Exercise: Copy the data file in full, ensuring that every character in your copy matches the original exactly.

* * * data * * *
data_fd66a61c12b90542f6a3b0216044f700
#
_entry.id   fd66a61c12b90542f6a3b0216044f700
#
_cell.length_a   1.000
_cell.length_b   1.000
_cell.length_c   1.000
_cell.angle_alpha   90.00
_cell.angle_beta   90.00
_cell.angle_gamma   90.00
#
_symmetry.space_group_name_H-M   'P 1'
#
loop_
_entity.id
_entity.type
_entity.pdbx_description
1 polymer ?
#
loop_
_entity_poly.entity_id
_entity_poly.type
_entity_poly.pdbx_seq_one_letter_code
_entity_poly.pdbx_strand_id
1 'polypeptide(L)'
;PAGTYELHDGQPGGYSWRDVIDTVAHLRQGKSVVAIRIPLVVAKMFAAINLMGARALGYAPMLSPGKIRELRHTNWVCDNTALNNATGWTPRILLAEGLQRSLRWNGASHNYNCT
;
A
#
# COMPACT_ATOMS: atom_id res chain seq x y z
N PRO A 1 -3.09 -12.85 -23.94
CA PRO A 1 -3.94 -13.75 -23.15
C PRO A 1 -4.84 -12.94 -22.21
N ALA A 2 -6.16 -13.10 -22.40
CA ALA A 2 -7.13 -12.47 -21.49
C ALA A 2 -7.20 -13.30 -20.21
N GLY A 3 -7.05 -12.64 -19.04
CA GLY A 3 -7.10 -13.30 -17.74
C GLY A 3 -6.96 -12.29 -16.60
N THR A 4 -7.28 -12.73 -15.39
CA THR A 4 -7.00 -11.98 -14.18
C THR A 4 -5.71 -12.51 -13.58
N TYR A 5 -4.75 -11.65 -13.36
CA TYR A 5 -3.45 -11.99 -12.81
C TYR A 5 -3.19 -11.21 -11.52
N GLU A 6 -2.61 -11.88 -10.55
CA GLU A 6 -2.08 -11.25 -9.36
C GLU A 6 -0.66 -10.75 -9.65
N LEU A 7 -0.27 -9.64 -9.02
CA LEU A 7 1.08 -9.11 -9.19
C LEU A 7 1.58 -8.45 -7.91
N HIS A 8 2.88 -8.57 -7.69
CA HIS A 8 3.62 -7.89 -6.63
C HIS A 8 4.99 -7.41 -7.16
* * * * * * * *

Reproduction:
data_fd66a61c12b90542f6a3b0216044f700
#
_entry.id   fd66a61c12b90542f6a3b0216044f700
#
_cell.length_a   1.000
_cell.length_b   1.000
_cell.length_c   1.000
_cell.angle_alpha   90.00
_cell.angle_beta   90.00
_cell.angle_gamma   90.00
#
_symmetry.space_group_name_H-M   'P 1'
#
loop_
_entity.id
_entity.type
_entity.pdbx_description
1 polymer ?
#
loop_
_entity_poly.entity_id
_entity_poly.type
_entity_poly.pdbx_seq_one_letter_code
_entity_poly.pdbx_strand_id
1 'polypeptide(L)'
;PAGTYELHDGQPGGYSWRDVIDTVAHLRQGKSVVAIRIPLVVAKMFAAINLMGARALGYAPMLSPGKIRELRHTNWVCDNTALNNATGWTPRILLAEGLQRSLRWNGASHNYNCT
;
A
#
# COMPACT_ATOMS: atom_id res chain seq x y z
N PRO A 1 -3.09 -12.85 -23.94
CA PRO A 1 -3.94 -13.75 -23.15
C PRO A 1 -4.84 -12.94 -22.21
N ALA A 2 -6.16 -13.10 -22.40
CA ALA A 2 -7.13 -12.47 -21.49
C ALA A 2 -7.20 -13.30 -20.21
N GLY A 3 -7.05 -12.64 -19.04
CA GLY A 3 -7.10 -13.30 -17.74
C GLY A 3 -6.96 -12.29 -16.60
N THR A 4 -7.28 -12.73 -15.39
CA THR A 4 -7.00 -11.98 -14.18
C THR A 4 -5.71 -12.51 -13.58
N TYR A 5 -4.75 -11.65 -13.36
CA TYR A 5 -3.45 -11.99 -12.81
C TYR A 5 -3.19 -11.21 -11.52
N GLU A 6 -2.61 -11.88 -10.55
CA GLU A 6 -2.08 -11.25 -9.36
C GLU A 6 -0.66 -10.75 -9.65
N LEU A 7 -0.27 -9.64 -9.02
CA LEU A 7 1.08 -9.11 -9.19
C LEU A 7 1.58 -8.45 -7.91
N HIS A 8 2.88 -8.57 -7.69
CA HIS A 8 3.62 -7.89 -6.63
C HIS A 8 4.99 -7.41 -7.16